Journal of Psychopharmacology 20(3) (2006) 321–322
by Wayne Hall School of Population Health, University of Queensland, Herston, Queensland, 4006, Australia.
David Nutt asks two very important questions. Can we make alcohol safer? Can we use pharmacology and neuroscience to engineer a safer alternative to alcohol?
The answer to the first question is clearly ‘yes’. We can make alcohol safer by encouraging drinkers to consume less alcohol per occasion. That goal can be accomplished by imposing lower taxes on lower alcohol beverages or a volumetric tax on alcoholic beverages (Babor et al., 2003).
On the second question, David Nutt persuasively argues that it will soon be technically possible to develop a gamma-aminobutyric acid (GABA) partial agonist that possesses most of the socially desirable properties of alcohol with few of its disadvantages, including its biological toxicity. The major obstacles to any such product being introduced are social, ideological and regulatory. This is true for any of the ways in which such a drug may be introduced into developed societies; namely, by being approved for use as a therapeutic drug, or being manufactured and distributed by freelance psychopharmacologists.
There are major doubts about whether the pharmaceutical industry will invest the substantial funds needed to (1) undertake preclinical and clinical R & D on such a drug, and (2) to sponsor the drug’s passage through the pharmaceutical regulatory systems, such as the US Food and Drug Administration or its British and European equivalents. Attempts have been made to introduce alcohol-like drugs in the recent past. Thalidomide, for example, was marketed in Britain by Distillers, an alcohol beverage manufacturer, because its directors thought that it might be an ‘ideal tranquillising agent to replace alcohol among those people who would prefer to “transform their minds” by this alternative means’ (quoted in Insight Team of the Sunday Times, 1979, p. 43).
The recent Foresight Brain Science, Addiction and Drugs project’s survey of pharmaceutical executives (Ragan, 2005) suggests that the industry is now more risk averse. This has been partly in response to critics who have accused the industry of ‘selling sickness’ to promote drugs such as hormone replacement therapy (HRT), Viagra and the selective serotonin reuptake inhibitor (SSRI) antidepressants (e.g. Healy, 2004; Moynihan and Cassels, 2005).
The regulatory system is also likely to discourage any attempt to introduce such a drug as a harm reduction intervention in alcohol dependent patients. Experience with substitute prescribing for nicotine dependence reveals a perverse regulatory double standard that insists upon much tighter regulations for less harmful nicotine products than are imposed on the far more dangerous smoked tobacco products (Stratton et al., 2001). These regulations provide major disincentives to pharmaceutical harm reduction approaches. The prevailing regulatory philosophy seems to be that patients are better off dead than drug dependent even if this means being dependent on a much less hazardous drug or a much less harmful way of using it.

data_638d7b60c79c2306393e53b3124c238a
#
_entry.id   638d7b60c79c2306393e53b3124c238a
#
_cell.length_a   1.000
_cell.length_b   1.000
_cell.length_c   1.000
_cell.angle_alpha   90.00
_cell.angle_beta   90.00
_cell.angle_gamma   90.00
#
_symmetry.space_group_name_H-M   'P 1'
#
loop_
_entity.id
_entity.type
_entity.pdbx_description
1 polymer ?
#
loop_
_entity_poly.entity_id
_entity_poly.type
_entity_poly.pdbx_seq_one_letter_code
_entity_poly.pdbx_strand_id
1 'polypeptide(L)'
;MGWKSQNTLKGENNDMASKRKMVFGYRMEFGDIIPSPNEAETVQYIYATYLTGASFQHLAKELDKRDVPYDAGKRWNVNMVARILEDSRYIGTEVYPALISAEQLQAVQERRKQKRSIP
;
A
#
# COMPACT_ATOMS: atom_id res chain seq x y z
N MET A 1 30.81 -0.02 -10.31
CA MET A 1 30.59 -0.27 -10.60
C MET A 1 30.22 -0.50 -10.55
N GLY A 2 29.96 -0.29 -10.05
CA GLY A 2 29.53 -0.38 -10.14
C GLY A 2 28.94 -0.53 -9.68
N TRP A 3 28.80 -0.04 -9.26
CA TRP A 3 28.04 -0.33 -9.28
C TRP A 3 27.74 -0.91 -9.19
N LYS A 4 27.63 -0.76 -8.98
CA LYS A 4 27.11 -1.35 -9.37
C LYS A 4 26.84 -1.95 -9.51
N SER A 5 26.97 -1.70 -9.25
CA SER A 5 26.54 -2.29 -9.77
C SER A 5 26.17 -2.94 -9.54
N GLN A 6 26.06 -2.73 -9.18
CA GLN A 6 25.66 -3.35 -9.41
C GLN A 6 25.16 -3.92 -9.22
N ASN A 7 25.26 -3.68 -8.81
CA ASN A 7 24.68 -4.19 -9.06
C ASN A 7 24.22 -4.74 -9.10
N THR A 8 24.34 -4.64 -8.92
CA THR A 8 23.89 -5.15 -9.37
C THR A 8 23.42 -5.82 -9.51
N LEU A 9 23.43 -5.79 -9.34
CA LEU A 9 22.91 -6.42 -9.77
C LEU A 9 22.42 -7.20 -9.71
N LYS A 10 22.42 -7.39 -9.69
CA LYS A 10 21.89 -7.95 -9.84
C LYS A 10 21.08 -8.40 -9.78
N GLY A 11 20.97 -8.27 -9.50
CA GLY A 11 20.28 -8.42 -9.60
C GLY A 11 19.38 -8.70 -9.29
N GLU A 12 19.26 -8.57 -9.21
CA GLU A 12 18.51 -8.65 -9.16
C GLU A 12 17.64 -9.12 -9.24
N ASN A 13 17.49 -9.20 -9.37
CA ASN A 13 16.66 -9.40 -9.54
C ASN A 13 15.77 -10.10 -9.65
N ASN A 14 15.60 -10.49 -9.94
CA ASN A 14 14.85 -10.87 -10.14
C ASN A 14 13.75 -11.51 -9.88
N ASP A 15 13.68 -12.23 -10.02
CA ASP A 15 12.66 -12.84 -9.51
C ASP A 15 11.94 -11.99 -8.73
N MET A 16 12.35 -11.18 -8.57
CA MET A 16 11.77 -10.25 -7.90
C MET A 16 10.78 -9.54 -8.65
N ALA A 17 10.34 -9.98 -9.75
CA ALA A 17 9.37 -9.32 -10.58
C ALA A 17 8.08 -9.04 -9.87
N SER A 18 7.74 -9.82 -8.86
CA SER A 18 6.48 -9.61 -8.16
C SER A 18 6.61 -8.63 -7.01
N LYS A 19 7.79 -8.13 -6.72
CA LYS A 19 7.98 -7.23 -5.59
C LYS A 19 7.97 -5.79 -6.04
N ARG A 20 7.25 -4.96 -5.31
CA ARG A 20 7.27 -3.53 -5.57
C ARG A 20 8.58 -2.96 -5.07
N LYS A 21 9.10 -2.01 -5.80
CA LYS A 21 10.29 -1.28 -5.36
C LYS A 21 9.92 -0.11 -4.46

A safer tipple may emerge as a unintended by-product of basic pharmacological research or it may be approved for therapeutic use for an unrelated indication in which case its desirable properties may be discovered by amateur psychopharmacologists. If the drug proves relatively easy to produce using widely available precursors, then recipes disseminated via the Internet may be used for home production, as has happened with gamma-hydroxybutyric acid (GHB) (Gahlinger, 2004).
Our experience with GHB suggests that if this were to happen the first regulatory impulse would be to ban the drug by making it a criminal offence to produce, sell or use it. This outcome would accord with the conservative regulatory climate in the USA and other developed countries which has ensured that no new recreational substance has been approved for unregulated use in well over a century. During the twentieth century, the recreational use of drugs with psychoactive effects that resemble alcohol (cannabis, MDMA, benzodiazepines and GHB) has prompted their prohibition by classifying them as controlled substances under international drug control treaties (McAllister, 2000).
These major social and regulatory challenges do not invalidate the merit of searching for a safer tipple. This is an idea well worth discussing but we need to do so with our eyes wide open to the major regulatory challenges that historical experience indicates will face any candidate drugs that are developed. A wider public discussion of the possibility is also well worth while, even if only for its educational value in reminding citizens in developed countries that alcohol, their favourite recreational drug, affects brain chemistry in the same way as many prohibited drugs, is an extremely toxic substance when used to excess, as it so often is, and is a major cause of violence, injury and mayhem, especially among young adults.
Corresponding author: Wayne Hall, School of Population Health, University of Queensland, Herston, Queensland, 4006, Australia.
© 2006 British Association for Psychopharmacology
SAGE Publications Ltd, London, Thousand Oaks, CA and New Delhi